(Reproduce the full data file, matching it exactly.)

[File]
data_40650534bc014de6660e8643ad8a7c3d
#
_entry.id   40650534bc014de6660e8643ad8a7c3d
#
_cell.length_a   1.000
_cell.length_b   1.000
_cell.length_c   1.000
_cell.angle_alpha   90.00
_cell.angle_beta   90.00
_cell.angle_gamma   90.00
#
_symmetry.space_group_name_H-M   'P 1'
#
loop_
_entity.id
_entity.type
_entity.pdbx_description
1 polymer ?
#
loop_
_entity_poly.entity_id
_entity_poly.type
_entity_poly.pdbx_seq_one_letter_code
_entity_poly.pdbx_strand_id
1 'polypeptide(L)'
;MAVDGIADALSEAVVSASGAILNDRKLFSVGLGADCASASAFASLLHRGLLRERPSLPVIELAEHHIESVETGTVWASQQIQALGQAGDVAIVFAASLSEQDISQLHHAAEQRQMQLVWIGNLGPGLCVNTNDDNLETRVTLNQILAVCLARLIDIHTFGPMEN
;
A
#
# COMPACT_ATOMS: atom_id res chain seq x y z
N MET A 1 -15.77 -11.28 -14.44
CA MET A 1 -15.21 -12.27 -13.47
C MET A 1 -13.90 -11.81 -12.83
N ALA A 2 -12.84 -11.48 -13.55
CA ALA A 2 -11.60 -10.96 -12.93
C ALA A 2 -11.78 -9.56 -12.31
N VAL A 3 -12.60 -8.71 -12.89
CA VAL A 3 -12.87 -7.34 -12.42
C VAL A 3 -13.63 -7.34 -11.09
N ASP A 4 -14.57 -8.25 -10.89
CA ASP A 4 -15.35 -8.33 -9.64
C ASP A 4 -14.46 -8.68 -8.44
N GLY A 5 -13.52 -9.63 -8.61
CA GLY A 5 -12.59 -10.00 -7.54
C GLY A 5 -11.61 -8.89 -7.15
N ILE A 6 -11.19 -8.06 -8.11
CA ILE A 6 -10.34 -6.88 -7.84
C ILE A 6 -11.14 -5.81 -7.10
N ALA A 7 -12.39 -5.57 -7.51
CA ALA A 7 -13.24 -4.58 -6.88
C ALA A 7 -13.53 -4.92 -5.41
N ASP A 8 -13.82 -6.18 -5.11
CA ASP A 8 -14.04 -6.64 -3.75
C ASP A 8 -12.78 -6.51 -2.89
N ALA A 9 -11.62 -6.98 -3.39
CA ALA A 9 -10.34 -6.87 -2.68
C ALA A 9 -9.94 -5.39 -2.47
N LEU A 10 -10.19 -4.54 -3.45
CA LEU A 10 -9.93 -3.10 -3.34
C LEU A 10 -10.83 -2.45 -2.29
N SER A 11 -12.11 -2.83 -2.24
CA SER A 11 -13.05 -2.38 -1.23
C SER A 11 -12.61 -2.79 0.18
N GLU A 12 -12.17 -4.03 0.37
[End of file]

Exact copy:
data_40650534bc014de6660e8643ad8a7c3d
#
_entry.id   40650534bc014de6660e8643ad8a7c3d
#
_cell.length_a   1.000
_cell.length_b   1.000
_cell.length_c   1.000
_cell.angle_alpha   90.00
_cell.angle_beta   90.00
_cell.angle_gamma   90.00
#
_symmetry.space_group_name_H-M   'P 1'
#
loop_
_entity.id
_entity.type
_entity.pdbx_description
1 polymer ?
#
loop_
_entity_poly.entity_id
_entity_poly.type
_entity_poly.pdbx_seq_one_letter_code
_entity_poly.pdbx_strand_id
1 'polypeptide(L)'
;MAVDGIADALSEAVVSASGAILNDRKLFSVGLGADCASASAFASLLHRGLLRERPSLPVIELAEHHIESVETGTVWASQQIQALGQAGDVAIVFAASLSEQDISQLHHAAEQRQMQLVWIGNLGPGLCVNTNDDNLETRVTLNQILAVCLARLIDIHTFGPMEN
;
A
#
# COMPACT_ATOMS: atom_id res chain seq x y z
N MET A 1 -15.77 -11.28 -14.44
CA MET A 1 -15.21 -12.27 -13.47
C MET A 1 -13.90 -11.81 -12.83
N ALA A 2 -12.84 -11.48 -13.55
CA ALA A 2 -11.60 -10.96 -12.93
C ALA A 2 -11.78 -9.56 -12.31
N VAL A 3 -12.60 -8.71 -12.89
CA VAL A 3 -12.87 -7.34 -12.42
C VAL A 3 -13.63 -7.34 -11.09
N ASP A 4 -14.57 -8.25 -10.89
CA ASP A 4 -15.35 -8.33 -9.64
C ASP A 4 -14.46 -8.68 -8.44
N GLY A 5 -13.52 -9.63 -8.61
CA GLY A 5 -12.59 -10.00 -7.54
C GLY A 5 -11.61 -8.89 -7.15
N ILE A 6 -11.19 -8.06 -8.11
CA ILE A 6 -10.34 -6.88 -7.84
C ILE A 6 -11.14 -5.81 -7.10
N ALA A 7 -12.39 -5.57 -7.51
CA ALA A 7 -13.24 -4.58 -6.88
C ALA A 7 -13.53 -4.92 -5.41
N ASP A 8 -13.82 -6.18 -5.11
CA ASP A 8 -14.04 -6.64 -3.75
C ASP A 8 -12.78 -6.51 -2.89
N ALA A 9 -11.62 -6.98 -3.39
CA ALA A 9 -10.34 -6.87 -2.68
C ALA A 9 -9.94 -5.39 -2.47
N LEU A 10 -10.19 -4.54 -3.45
CA LEU A 10 -9.93 -3.10 -3.34
C LEU A 10 -10.83 -2.45 -2.29
N SER A 11 -12.11 -2.83 -2.24
CA SER A 11 -13.05 -2.38 -1.23
C SER A 11 -12.61 -2.79 0.18
N GLU A 12 -12.17 -4.03 0.37